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Calcium Rich Foods- Make No Bones Without It!

--by Donna M. De Cunzo, R.D., L.D.

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Since June is National Dairy Month, we decided to tie this theme in with calcium intake and Osteoporosis Prevention.

Dairy products supply most of the calcium - the mineral which builds strong teeth and bones - in the average American diet. Dairy products also supply vitamin A and protein and most milk has vitamin D added to it to help your body absorb the calcium you need. Low fat or skim milk products are better choices than whole milk products. With vitamins A and D added they have the same nutrients as whole milk products, but fewer calories and less fat.

You can buy calcium rich dairy products in many forms: whole, skim, low-fat, evaporated, buttermilk, and nonfat dry milk, yogurt, ice cream, ice milk, and cheeses, including cottage cheese. If you or members of your family prefer the taste of whole milk but not the calories it gives, try mixing it with skim milk or nonfat dry milk and water, made according to the package directions.

Easy Ways to Keep Dairy Foods in Your Diet

High calcium sources include:

  • 1 cup of low fat or skim milk or chocolate milk
  • 1 1/2 oz. of low fat or fat free cheese
  • 1 cup of low fat or fat free yogurt.
  • 6 sardines with bones
  • 1 cup of low fat or fat free pudding or custard
Medium calcium souces include:
  • 1 cup of nonfat or low fat cottage cheese
  • 1 cup of dried beans or peas
  • 1/2 cup of bok choy
  • 5 figs
  • 2 corn tortillas
  • 1 T black strap molasses
  • 1 cup broccoli
  • 2 oz. canned fish, with bones (salmon, mackerel)
  • 1 cup of kale
  • 1/2 cup tofu processed with calcium
  • 1 cup mustard greens
  • 1/4 cup almonds
  • 1 cup of turnip greens

How Much Calcium Does a Person Need?

Preteens to Early 20's: You should be getting 3-4 servings from high calcium sources or 9-12 servings medium calcium sources (1200-1500 mg*).

Mid-20's to 40's: You need 2-3 servings from high calcium sources or 6-9 servings from medium calcium sources (1000 mg*).

Pregnant or Breast Feeding: During this time, it is recommended you get 3 servings from high calcium sources or 9 servings from medium calcium sources (1200 mg*).

From Menopause On: If you are taking estrogen, get 2-3 servings from high calcium sources or 6-9 servings medium calcium sources (1000 mg*). If you are not taking estrogen, consume 4 servings from high calcium sources or 12 servings from medium calcium sources (1500 mg*).

* Daily calcium recommendations in milligrams (mg). Recommendations from the National Institutes of Health Consensus Development Conference on Optimal Calcium Intake, 1994 and the Recommended Dietary Allowances, tenth edition, 1989.

If you are taking calcium supplements, the calcium needs to be easily absorbed by the body. The tablet should dissolve almost entirely in a small glass of warm water or vinegar within 30 minutes. If you're ill or if you've had kidney stones, talk to your doctor before taking any supplements.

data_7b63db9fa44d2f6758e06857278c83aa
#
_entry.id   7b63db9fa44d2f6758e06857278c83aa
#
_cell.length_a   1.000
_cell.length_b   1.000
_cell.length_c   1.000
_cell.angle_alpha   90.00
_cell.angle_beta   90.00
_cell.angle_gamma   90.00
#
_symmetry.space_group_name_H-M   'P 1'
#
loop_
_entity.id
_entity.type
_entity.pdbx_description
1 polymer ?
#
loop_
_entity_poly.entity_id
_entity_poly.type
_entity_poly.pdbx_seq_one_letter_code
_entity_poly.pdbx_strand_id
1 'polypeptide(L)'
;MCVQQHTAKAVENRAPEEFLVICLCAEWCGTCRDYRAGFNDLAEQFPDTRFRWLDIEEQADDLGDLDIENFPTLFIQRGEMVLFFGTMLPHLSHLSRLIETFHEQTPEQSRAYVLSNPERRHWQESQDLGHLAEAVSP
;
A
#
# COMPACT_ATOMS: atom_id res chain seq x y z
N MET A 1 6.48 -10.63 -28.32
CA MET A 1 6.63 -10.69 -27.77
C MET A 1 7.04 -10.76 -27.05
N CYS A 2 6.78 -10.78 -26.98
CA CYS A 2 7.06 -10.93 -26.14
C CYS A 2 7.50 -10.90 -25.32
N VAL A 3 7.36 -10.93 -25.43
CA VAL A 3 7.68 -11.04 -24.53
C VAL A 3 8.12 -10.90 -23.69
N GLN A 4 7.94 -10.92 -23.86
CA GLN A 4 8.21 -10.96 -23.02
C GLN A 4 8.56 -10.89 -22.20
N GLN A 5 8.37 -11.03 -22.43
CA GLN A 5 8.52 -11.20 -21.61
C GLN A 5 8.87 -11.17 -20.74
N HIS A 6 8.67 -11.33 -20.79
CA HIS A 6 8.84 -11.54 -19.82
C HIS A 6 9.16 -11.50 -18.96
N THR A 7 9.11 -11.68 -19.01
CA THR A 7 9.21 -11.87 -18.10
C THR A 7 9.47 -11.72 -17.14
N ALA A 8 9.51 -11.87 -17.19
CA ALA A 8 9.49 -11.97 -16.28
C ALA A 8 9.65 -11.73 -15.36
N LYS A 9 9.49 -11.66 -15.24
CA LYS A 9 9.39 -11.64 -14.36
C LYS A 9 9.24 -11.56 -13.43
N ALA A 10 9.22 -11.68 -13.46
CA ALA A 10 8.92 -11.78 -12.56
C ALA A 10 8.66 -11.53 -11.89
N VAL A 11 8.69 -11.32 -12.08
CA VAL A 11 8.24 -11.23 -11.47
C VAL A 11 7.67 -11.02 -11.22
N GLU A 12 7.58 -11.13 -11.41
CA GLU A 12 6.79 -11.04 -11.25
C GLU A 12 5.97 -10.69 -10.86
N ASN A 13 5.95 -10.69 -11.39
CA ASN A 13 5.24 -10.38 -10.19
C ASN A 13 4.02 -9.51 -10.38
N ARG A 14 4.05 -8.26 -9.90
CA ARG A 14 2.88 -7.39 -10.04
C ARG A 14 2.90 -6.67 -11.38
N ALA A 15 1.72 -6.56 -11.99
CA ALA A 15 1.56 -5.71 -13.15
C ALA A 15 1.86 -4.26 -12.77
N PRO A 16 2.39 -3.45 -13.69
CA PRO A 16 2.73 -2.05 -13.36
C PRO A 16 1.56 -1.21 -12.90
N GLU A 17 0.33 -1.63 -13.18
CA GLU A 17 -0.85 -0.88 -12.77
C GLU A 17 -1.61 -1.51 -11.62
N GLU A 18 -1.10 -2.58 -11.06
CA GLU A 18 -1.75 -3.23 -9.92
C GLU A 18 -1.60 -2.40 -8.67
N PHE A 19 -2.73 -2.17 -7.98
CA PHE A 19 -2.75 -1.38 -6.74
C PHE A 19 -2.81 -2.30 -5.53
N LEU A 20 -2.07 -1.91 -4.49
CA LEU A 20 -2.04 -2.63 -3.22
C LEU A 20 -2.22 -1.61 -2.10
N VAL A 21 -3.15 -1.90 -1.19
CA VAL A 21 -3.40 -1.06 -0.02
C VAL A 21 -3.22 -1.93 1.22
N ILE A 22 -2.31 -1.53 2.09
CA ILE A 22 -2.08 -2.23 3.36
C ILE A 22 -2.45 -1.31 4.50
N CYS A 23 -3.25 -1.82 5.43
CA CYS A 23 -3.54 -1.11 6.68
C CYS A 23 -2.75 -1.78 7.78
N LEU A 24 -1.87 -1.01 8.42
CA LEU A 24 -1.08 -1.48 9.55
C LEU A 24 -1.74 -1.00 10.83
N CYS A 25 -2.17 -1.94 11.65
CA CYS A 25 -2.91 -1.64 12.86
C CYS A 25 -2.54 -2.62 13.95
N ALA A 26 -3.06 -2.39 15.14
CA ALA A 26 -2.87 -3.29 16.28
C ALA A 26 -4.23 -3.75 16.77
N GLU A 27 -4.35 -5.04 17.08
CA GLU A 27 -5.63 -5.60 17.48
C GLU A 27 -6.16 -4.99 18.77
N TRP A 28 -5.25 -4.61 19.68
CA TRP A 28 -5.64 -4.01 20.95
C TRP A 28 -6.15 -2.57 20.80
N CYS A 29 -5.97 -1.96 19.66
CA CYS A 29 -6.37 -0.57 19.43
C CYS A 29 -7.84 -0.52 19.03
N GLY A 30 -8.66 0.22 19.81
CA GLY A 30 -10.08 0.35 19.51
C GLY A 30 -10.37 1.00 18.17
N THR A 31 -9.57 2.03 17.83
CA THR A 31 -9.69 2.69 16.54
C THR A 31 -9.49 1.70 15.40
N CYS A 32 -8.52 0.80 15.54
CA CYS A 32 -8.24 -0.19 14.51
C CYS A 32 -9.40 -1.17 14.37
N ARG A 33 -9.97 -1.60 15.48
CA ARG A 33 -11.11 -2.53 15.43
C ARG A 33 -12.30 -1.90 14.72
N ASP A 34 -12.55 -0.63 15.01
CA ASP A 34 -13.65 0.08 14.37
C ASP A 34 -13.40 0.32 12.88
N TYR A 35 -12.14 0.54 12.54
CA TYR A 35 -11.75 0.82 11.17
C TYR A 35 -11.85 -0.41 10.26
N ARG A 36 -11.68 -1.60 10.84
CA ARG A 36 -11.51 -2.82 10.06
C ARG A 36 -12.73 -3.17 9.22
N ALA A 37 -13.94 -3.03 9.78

Preventing Osteoporosis

According to the National Osteoporosis Foundation, there are several steps you can take to prevent osteoporosis:

  • The National Osteoporosis Foundation and the National Institutes of Health experts recommend estrogen replacement therapy (ERT) for women at high risk for osteoporosis (experiencing early menopause, a blood relative with osteoporosis, or below normal bone mass for her age).
  • Getting an adequate amount of calcium may help protect you against osteoporosis. National surveys have shown, however, that many Americans are not consuming enough calcium. You need normal levels of vitamin D to absorb calcium. Your body manufactures this vitamin as a result of exposure to sunlight, and it is also available in vitamin-enriched milk products. Too much vitamin D is harmful -- you can safely take 400 units (the recommended daily allowance) in a multivitamin, but don't take additional supplements without first consulting your doctor.
  • Exercise can also be helpful in building and maintaining strong bones. Walking or jogging, racquet sports, hiking, aerobic dance, stair climbing, and almost any other exercises are all beneficial. Note that the benefits of exercise last only as long as you maintain the program!
What about kidney stones? Growing evidence suggests that a high-calcium diet does not increase the risk of kidney stones, as previously believed. A 12-year study of more than 91,000 women found that those who ate diets rich in calcium were 35 percent less likely to develop kidney stones than women who ate little calcium. An earlier study showed similar results in men. Calcium supplements however, don't seem to provide the same protection. Women who got their calcium from pills had a 20 percent higher risk of kidney stones than those who did not use pills, researchers found.

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